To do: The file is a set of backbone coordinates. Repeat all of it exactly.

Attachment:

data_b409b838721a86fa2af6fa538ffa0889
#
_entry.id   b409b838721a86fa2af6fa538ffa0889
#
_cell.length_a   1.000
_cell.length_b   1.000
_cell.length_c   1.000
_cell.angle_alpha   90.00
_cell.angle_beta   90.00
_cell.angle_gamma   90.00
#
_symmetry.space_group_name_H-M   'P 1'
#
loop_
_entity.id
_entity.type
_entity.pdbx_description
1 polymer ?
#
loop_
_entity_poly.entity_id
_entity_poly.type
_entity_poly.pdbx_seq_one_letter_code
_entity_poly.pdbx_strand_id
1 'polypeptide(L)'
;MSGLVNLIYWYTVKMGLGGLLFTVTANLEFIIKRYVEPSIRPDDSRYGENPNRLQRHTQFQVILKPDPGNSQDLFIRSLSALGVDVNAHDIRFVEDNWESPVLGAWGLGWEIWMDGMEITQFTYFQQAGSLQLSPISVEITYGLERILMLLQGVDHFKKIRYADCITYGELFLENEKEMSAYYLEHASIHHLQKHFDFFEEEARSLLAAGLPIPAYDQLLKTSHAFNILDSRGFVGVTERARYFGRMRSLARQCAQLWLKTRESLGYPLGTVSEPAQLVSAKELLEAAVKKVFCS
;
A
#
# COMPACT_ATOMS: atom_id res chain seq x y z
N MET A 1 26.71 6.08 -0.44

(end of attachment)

data_b409b838721a86fa2af6fa538ffa0889
#
_entry.id   b409b838721a86fa2af6fa538ffa0889
#
_cell.length_a   1.000
_cell.length_b   1.000
_cell.length_c   1.000
_cell.angle_alpha   90.00
_cell.angle_beta   90.00
_cell.angle_gamma   90.00
#
_symmetry.space_group_name_H-M   'P 1'
#
loop_
_entity.id
_entity.type
_entity.pdbx_description
1 polymer ?
#
loop_
_entity_poly.entity_id
_entity_poly.type
_entity_poly.pdbx_seq_one_letter_code
_entity_poly.pdbx_strand_id
1 'polypeptide(L)'
;MSGLVNLIYWYTVKMGLGGLLFTVTANLEFIIKRYVEPSIRPDDSRYGENPNRLQRHTQFQVILKPDPGNSQDLFIRSLSALGVDVNAHDIRFVEDNWESPVLGAWGLGWEIWMDGMEITQFTYFQQAGSLQLSPISVEITYGLERILMLLQGVDHFKKIRYADCITYGELFLENEKEMSAYYLEHASIHHLQKHFDFFEEEARSLLAAGLPIPAYDQLLKTSHAFNILDSRGFVGVTERARYFGRMRSLARQCAQLWLKTRESLGYPLGTVSEPAQLVSAKELLEAAVKKVFCS
;
A
#
# COMPACT_ATOMS: atom_id res chain seq x y z
N MET A 1 26.71 6.08 -0.44